Monday, January 9, 2017

good with the bad


For as fancy-steakhouse as tonight's dinner looks, it was truly an exercise in cleaning out the fridge.

The steak is from a well-intentioned plan for a steak (and roasted cauliflower!) riff on Caesar salad, but let's be real about how salad is not going to happen during Storm Watch 2017 here in used-to-be sunny Los Angeles.

The potatoes were left over from a lovely Prime Rib Dinner Party on Saturday. I tried taking a photo and posting then just to space out and not overload my posts with too many recipes, but as delicious as they are, there's really no good photo that can be taken of this potato-cheese lava.

And the Brussels sprouts? Beats me. They were in the crisper. I forget why I bought them. I think they were the oldest thing in there, though, so into the saute pan they went with some butter.

The steak was just okay. I halved both the sugar and the bourbon in the original recipe's marinade because so many of the comments complained about the results, and I think balance-wise, it made the most sense for my palate. It's flavorful enough considering how little time it takes to put together, but I'd go with a more aggressive flavor profile next time.

The potatoes, though, are the complete star. If mashed potatoes and fondue had a love child, it would be pommes aligot. There is an obscene ratio of cheese/cream-to-potatoes, and while it doesn't take much to fill you up, you also won't be able to stop. The biggest problem with adding this to the Thanksgiving menu is figuring out how much is enough to make for a large group, in light of folks' tendency to go for it on that special day.

Sugar Steak with Bourbon
slightly adapted from Food52
serves 2

1 1-lb. piece of flank steak
2 T. brown sugar
2 T. bourbon
salt and red pepper flakes to taste

1. Lightly cross-hatch both sides of the steak.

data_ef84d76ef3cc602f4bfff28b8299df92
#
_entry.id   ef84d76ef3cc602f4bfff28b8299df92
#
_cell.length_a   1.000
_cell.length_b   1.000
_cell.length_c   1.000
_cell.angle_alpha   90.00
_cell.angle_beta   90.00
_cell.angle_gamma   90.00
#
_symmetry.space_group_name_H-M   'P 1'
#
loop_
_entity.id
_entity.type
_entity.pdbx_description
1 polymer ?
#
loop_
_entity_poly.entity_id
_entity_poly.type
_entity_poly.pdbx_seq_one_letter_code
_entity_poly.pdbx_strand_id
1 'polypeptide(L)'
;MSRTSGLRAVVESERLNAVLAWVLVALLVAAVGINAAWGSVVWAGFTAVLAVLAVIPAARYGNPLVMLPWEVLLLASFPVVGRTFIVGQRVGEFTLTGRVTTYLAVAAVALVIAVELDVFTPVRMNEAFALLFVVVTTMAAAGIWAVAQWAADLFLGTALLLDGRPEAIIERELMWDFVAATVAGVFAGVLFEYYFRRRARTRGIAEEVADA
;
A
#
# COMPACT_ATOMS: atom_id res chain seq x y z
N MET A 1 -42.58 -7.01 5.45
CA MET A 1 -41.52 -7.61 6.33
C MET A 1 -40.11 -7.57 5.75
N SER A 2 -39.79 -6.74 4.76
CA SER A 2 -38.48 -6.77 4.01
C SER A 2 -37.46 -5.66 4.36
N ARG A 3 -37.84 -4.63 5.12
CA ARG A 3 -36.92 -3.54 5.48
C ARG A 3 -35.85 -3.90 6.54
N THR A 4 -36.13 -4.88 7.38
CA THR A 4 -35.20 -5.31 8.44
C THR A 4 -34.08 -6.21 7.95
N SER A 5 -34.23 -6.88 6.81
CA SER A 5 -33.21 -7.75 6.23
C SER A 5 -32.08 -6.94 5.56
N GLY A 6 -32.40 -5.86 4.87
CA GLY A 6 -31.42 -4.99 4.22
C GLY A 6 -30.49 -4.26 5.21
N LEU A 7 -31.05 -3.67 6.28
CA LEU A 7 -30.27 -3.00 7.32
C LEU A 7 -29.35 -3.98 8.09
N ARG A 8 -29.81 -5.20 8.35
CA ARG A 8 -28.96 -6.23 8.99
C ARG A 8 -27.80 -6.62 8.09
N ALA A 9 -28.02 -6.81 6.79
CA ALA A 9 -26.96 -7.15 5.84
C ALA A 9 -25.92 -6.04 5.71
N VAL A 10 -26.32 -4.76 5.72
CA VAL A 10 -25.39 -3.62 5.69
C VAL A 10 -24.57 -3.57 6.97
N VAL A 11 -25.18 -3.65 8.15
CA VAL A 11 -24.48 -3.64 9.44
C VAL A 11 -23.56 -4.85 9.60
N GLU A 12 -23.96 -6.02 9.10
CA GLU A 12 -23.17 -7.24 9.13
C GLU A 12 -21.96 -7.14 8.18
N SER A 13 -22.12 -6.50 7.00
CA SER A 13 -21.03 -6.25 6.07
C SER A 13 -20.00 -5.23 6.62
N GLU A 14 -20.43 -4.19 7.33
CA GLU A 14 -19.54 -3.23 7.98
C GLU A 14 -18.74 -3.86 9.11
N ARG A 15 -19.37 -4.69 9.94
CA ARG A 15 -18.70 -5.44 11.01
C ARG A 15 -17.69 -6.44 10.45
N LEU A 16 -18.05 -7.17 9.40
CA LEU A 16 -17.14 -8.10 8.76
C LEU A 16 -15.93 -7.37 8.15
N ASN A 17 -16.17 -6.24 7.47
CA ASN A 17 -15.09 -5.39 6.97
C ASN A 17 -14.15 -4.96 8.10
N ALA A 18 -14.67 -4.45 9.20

2. Rub each side of the steak with 1 T. brown sugar. Place the steak in a shallow dish, and pour the bourbon over. Marinate at room temperature for 30 minutes, flipping the steak halfway through.

3. Heat the broiler and lay the steak on a cast-iron pan. Generously season the steak all over with salt and red pepper flakes, to taste. Place the steak 4-6 inches under the broiler, and broil for 3 minutes on each side for medium rare. Transfer the steak to a cutting board and let rest for 5 to 10 minutes, then cut into 1/4-inch slices. Serve immediately.

Pommes Aligot
from Serious Eats
serves 8-10

1 1/2 lbs. Yukon Gold potatoes, peeled and cut into 1-inch chunks
1 clove garlic
2 sprigs rosemary
8 T. butter
1 c. heavy cream
10 oz. mixed Alpine cheeses, grated (I used Swiss and Gruyere)
salt to taste

1. In a large saucepan, cover the potatoes and garlic with cold water by at least 2 inches. Add the rosemary. Season the water with salt, and bring to a boil over high heat. Reduce heat to medium-low, and simmer until a knife easily pierces potatoes with no resistance, about 20 minutes. Drain potatoes in a colander; discard rosemary.

2. Return the potatoes to the saucepan with the butter and cream. Blend with an immersion blender until completely smooth.

3. Set the saucepan over medium-low heat. Stir and work the potatoes, lowering the heat to low if potatoes begin to sizzle and steam, until the potato mass feels thickened and sticky, about 3 minutes.

4. Add the grated cheese in small batches, stirring between each addition until cheese is fully melted and incorporated. Continue stirring potatoes until they become thick, silky, smooth, and elastic, about 3 minutes longer. The aligot should form long, stretchy strands when you lift it from the pot. Season with salt and serve immediately.

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